Posted by Mrs. D'Elia | Posted in Uncategorized | Posted on October 29, 2012
Please visit me over at my new space where not only will you get lots of great reading recommendations but a whole lot of other stuff, too, about my new library & technology program at the Pine Glen Elementary School in Burlington, MA.
An ambitious Stone Age man demands a talisman that will harden his heart, allowing him to take control of his tribe. Against his better judgment, the tribe’s magic man creates the Flint Heart, but the cruelty of it causes the destruction of the tribe. Thousands of years later, the talisman reemerges to corrupt a kindly farmer, an innocent fairy creature, and a familial badger. Can Charles and his sister Unity, who have consulted with fairies such as the mysterious Zagabog, wisest creature in the universe, find a way to rescue humans, fairies, and animals alike from the dark influence of the Flint Heart?–library catalog
What a lovely surprise. I knew I wanted to read this book because the cover illustration is so inviting and charming but the beginning of the story is a bit . . . harsh . . . and dark. Not exactly what I had expected. Then I kept reading and as the story went along it got sweeter and sweeter and had me completely hooked. Doesn’t surprise me, really, when you consider that the author is Katherine Paterson (and her husband, John). Katherine Paterson is responsible for some of the most memorable children’s books ever: Bridge to Terabithia, Jacob Have I Loved, The Great Gilly Hopkins, etc. Go ahead and add The Flint Heart to her long list of memorable favorites.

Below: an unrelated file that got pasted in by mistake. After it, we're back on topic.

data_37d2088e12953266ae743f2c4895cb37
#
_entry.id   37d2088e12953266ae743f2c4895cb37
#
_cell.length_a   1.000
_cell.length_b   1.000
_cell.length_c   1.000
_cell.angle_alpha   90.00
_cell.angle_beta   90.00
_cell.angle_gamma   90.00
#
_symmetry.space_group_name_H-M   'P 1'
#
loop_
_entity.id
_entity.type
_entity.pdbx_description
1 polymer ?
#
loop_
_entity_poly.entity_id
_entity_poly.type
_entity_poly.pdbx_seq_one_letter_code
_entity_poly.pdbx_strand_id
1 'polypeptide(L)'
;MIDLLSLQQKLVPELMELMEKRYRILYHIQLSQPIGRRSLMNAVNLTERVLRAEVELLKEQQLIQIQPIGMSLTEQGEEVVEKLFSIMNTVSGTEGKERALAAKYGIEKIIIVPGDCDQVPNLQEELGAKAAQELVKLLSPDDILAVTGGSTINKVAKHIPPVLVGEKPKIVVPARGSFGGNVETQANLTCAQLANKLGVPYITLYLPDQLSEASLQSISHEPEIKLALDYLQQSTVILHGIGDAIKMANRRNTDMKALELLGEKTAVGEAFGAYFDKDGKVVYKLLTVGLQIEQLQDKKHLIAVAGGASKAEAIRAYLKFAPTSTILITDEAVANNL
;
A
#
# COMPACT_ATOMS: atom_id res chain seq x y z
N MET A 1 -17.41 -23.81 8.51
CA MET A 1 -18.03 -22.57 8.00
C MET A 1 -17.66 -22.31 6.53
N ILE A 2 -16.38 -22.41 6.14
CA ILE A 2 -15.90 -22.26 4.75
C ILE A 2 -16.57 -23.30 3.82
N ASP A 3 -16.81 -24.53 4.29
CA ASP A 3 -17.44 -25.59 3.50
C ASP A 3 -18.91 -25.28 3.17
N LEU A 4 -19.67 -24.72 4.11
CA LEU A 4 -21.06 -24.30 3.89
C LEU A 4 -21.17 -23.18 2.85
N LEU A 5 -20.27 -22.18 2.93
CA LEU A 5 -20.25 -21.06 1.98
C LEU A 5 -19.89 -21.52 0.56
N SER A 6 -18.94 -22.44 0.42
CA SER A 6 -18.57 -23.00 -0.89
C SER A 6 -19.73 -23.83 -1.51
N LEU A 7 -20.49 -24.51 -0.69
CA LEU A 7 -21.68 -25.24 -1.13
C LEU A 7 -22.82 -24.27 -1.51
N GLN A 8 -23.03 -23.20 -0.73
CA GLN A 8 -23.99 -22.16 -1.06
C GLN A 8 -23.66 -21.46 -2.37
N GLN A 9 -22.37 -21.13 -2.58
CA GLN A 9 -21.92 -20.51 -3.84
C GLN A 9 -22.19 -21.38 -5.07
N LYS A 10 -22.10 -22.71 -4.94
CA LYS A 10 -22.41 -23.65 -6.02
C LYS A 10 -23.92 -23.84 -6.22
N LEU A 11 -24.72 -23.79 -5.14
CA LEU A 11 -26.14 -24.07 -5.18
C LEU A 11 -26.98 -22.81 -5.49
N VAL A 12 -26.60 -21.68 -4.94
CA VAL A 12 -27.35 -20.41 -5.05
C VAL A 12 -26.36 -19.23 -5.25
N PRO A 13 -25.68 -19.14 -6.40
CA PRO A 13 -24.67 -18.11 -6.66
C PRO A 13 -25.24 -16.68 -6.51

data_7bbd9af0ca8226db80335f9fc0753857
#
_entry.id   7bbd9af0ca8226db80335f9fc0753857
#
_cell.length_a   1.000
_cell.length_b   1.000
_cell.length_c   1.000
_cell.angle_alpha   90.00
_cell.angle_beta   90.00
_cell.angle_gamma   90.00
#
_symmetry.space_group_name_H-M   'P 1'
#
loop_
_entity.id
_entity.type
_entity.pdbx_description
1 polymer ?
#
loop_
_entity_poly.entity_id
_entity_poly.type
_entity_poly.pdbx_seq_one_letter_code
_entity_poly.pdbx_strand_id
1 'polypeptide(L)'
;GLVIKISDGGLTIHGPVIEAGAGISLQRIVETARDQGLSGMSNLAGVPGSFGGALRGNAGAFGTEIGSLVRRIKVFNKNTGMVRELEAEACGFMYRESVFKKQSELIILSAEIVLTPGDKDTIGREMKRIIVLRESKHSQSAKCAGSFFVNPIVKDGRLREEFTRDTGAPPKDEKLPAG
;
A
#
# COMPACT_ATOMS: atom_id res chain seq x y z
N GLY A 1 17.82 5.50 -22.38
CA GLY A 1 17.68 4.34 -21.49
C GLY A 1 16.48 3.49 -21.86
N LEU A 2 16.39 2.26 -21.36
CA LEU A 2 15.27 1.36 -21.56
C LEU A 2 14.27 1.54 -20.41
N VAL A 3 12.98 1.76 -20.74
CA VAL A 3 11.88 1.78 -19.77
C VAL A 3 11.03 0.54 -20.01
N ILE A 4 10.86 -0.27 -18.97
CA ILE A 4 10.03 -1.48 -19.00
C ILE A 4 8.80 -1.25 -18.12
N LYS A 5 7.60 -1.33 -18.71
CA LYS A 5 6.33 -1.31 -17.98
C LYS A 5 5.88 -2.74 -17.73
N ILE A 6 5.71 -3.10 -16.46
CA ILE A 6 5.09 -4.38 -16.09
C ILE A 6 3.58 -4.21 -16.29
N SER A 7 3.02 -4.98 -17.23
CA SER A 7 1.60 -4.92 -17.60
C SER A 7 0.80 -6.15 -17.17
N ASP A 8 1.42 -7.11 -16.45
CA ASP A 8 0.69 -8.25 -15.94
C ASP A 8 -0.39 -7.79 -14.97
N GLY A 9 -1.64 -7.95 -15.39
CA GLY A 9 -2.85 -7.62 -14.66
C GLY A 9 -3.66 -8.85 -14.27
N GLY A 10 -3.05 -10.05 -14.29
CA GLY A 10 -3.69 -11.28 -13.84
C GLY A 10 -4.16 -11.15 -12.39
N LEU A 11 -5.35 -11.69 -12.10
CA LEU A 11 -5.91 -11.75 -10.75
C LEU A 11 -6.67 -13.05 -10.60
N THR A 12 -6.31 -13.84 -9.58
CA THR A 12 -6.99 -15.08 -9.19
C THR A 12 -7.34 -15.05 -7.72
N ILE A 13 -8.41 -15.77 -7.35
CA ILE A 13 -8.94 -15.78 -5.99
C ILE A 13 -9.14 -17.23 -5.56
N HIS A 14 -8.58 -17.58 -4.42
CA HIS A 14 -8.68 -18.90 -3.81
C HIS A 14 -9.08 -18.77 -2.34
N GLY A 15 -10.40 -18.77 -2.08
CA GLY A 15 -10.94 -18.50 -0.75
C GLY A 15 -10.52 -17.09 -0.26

After learning that her favorite teacher will be leaving for a trip to Egypt and will be absent for the remainder of the year, Clementine writes a horrible letter to get rid of the substitute and get Mr. D’Matz to stay.–from library catalog.
I’ve got to admit that I’ve never really been a fan of Junie B. Jones nor Judy Moody (poor grammar and bad attitudes and all) but there are plenty of children who adore both of them and that is fantastic! Not everyone loves everything. So I was hesitant to try Clementine’s Letter by Sara Pennypacker but I’m glad I did. Clementine is funny and imperfect and real. And the way she navigates her world is brilliant. Anyone who loves Judy Moody, Junie B. Jones, Amber Brown, or Ivy + Bean will love Clementine.
There was once a boy named Milo who didn’t know what to do with himself — not just sometimes, but always.
The Phantom Tollbooth by Norton Juster and Jules Feiffer is turning 50 this year. I know! Can you believe it? I remember loving this book in 1980 when I was in the sixth grade. (yeah, yeah, now everyone knows how old I am.) I reread it again in honor of its birthday and I loved it just as much as the first time. In fact, I probably enjoyed it a little more due to the fact that my years of knowledge and experience allowed me to read it with a different perspective.
It still has wonderful characters; it still sends a meaningful message to both children and adults about the way we should live our lives; and the unbelievably clever way that Juster uses figurative and literal language still made me chuckle in awe.